Postulating, then, the disappearance of the shell-membrane and the presence of a relatively thin, non-resistant zona (with perhaps a layer of albumen) round the minute yolk-poor ovum of the primitive Eutherian, and remembering that the ovum starts with certain inherited tendencies, the most immediate and pressing of which is to produce a blastocyst comprising two differentiated groups of cells, the problem is how, in the absence of the old supporting sphere constituted by the eggenvelopes, can such a vesicular stage be most easily and most expeditiously attained ? The Eutherian solution as we see it in operation to-day is really a very simple one, and withal a noteworthy instance of adaptation in cleavage (Lillie, '99). In the absence of any firm supporting membrane round the egg, and the consequent impossibility of the blastomeres pro


ceecling- at once to forna the blastocyst wall, they are under the necessity of keeping together, and to this end cleavage has become adapted. For the ancestral radial arrangement of the blastomeres in the 4-celled stage, characteristic of the Monotreme and Marsupial, there has been substituted a cross-shaped grouping into two pairs, and, as the outcome of this adaptive alteration in the cleavage planes, there results from the subsequent divisions, not an open cell-ring, as in tbe Marsupial, but a compact cell-group or morula. In this we again encounter precisely the same differentiation of the blastomeres into two categories, respectively formative (embryonal) and non-formative (trophoblastic) insignificance, as is found in the 16-celled stage of the Marsupial, but, since the two groups of cells are here massed together, and in the absence of any firm enclosing sphere, cannot spread independently so as to form directly the wall of the blastocyst, there has arisen the necessity for yet other adaptive modifications. Attention has already been directed to the tardiness of differentiation in the embryonal region of the Monotreme and Marsupial blastocyst, and here in the minute Eutherian morula we find what is, perhaps, to be looked upon as a further adaptive exaggeration of this same feature in the inertness which is at tirst displayed by the formative cells, and which is in marked contrast with the activity shown by the non-formative ectodermal cells.^ It is these latter, it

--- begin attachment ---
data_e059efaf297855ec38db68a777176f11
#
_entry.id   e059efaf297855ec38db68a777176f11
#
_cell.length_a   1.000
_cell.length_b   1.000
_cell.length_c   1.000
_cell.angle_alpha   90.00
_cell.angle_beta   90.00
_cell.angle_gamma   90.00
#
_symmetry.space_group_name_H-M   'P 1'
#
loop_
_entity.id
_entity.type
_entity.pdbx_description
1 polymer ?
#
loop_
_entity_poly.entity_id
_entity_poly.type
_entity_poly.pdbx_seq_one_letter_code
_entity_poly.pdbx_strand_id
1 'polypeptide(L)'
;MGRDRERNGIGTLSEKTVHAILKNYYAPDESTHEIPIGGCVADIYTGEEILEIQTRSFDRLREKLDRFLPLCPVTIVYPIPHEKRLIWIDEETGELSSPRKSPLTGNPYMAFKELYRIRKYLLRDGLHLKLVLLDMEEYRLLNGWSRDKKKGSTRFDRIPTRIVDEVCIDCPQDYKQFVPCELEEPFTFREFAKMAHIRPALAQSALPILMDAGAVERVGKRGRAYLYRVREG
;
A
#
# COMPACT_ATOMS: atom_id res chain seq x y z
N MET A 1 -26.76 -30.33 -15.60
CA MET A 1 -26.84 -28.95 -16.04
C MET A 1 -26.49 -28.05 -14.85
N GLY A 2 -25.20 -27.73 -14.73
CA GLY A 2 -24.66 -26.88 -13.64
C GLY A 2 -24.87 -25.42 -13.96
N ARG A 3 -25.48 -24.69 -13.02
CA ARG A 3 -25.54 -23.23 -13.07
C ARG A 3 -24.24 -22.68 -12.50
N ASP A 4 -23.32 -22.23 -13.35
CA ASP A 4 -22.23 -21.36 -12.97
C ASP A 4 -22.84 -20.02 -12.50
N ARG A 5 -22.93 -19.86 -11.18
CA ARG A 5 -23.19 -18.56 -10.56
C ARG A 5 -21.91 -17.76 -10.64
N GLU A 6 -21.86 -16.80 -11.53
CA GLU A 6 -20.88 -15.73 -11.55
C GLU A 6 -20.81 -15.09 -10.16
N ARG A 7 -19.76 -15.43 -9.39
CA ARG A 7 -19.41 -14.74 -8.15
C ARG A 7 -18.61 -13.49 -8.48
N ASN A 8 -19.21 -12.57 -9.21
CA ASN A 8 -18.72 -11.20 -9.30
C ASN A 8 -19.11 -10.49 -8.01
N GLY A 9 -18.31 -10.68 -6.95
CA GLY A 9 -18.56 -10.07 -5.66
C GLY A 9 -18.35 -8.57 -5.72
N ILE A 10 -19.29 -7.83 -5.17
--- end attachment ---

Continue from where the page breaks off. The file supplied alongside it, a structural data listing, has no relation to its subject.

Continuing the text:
• The inertness of the formative cell-mass is accounted for by Assheton

('98, p. 251) as follows : “ Now, as the epiblast plays the more prominent part in the formation of the l^nlk of the embi-yo dui-ing the earliest stages, it clearly would be useless for tlie embryonic part to exhibit much energy of growth until the old conditions [in particular sufficient room for embryonal differentiation] were to a certain extent regained ; hence the lethargy exhibited by the embryonic epiblast in mammals during the first week of develoxunent. No feature of the early stages of the mammalian embryo is more striking than this inertness of the embryonic eiriblast - or, as I should nowjrrefer to call it, simply epiblast

-  during the first few days.” Assheton, it should be remembered, holds 

that the inner cell-mass of Eutheria furnishes only the embryonal ectoderm.